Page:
Alarmed at rising capital outflows from the country, China is said to have tightened the rules related to fund repatriation by multinational firms.
The State Administration of Foreign Exchange has instructed banks to sharply limit the money that companies can move out of the country and into their other operations around the world, according to the Wall Street Journal.
Until this week, it was possible for big firms to “sweep” US$50 million worth of yuan or dollars in or out of China with minimal documentation.
But now, the cap has been reduced to the equivalent of US$5 million, the report said, citing bankers and officials familiar with the matter.
Multinational companies are suddenly finding themselves in the crosshairs as China is trying to stem an increasingly vicious cycle of capital outflows that weaken the yuan, according to the Journal.
The clampdown on “sweeping” follows a meeting on cross-border capital flows last week at China’s central bank, where officials are said to have expressed alarm over a spurt in outward remittances.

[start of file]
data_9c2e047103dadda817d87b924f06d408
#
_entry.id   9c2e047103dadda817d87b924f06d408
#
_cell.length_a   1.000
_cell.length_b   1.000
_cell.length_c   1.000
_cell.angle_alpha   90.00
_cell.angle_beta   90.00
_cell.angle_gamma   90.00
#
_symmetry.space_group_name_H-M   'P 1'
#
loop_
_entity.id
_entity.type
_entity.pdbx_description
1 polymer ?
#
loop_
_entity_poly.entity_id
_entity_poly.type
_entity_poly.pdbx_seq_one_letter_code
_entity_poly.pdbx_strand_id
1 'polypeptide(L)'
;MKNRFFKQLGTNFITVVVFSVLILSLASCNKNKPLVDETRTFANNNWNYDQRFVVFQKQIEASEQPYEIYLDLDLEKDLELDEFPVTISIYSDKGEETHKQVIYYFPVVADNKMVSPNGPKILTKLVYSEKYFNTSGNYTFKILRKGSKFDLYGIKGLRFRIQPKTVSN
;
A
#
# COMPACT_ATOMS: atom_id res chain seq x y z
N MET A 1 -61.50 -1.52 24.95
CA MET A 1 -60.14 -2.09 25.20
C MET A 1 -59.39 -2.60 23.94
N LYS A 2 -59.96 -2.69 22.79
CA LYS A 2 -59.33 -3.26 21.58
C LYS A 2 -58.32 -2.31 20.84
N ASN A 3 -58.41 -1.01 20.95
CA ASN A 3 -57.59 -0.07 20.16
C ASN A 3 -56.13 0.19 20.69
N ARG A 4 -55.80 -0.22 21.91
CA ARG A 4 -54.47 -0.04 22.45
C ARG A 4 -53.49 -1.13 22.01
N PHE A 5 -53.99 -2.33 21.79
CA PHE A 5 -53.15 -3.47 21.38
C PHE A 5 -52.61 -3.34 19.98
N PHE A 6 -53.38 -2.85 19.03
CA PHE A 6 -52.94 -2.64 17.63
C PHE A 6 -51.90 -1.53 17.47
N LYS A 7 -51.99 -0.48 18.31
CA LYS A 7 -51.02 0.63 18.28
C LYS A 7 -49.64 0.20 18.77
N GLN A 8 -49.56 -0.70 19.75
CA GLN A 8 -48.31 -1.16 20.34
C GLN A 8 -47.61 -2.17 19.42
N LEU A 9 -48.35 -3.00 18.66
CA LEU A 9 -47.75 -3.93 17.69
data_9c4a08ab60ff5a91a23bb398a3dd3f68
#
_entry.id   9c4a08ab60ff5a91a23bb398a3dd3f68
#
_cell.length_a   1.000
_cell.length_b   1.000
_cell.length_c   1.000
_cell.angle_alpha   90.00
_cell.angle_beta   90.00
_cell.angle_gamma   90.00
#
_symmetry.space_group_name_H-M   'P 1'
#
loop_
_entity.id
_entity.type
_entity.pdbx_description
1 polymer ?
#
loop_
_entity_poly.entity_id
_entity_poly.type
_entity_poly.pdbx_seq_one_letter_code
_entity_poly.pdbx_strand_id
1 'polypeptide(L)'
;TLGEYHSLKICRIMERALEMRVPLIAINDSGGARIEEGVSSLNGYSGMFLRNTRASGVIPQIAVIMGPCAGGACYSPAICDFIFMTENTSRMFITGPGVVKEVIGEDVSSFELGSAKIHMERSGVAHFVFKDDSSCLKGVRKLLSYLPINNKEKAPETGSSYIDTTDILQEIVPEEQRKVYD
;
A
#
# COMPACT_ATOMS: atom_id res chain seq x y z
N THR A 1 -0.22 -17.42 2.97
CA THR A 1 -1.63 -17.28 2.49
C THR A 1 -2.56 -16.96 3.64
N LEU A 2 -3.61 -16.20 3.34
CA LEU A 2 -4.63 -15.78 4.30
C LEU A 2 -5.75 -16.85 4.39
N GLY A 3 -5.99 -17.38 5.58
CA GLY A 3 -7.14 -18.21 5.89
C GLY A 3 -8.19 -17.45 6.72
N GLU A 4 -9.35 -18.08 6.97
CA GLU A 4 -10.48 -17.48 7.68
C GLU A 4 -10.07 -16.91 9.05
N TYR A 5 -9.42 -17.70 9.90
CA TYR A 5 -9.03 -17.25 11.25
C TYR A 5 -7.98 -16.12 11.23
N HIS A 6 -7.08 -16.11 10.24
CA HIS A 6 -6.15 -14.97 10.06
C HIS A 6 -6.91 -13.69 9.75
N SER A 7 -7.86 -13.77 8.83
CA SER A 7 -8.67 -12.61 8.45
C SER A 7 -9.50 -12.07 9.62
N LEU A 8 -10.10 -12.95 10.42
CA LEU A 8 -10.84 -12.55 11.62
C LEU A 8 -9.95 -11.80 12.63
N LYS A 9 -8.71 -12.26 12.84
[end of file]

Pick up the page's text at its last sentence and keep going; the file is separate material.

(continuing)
Before the so-called sweeping was permitted in an experimental free-trade zone in Shanghai in mid-2013, firms wanting to move cash generated by their China operations faced cumbersome documentation and extra taxes.
The IMF cited “sweeping” among the reasons it considered the yuan credible as a global reserve asset.
The pullback now suggests Chinese authorities are alarmed that many firms are using it to move yuan directly offshore, such as to Hong Kong, where it can be freely exchanged, the Journal said.
However, central bank officials are said to have described the new limits as temporary, and that they remain committed to the yuan’s internationalization
– Contact us at [email protected]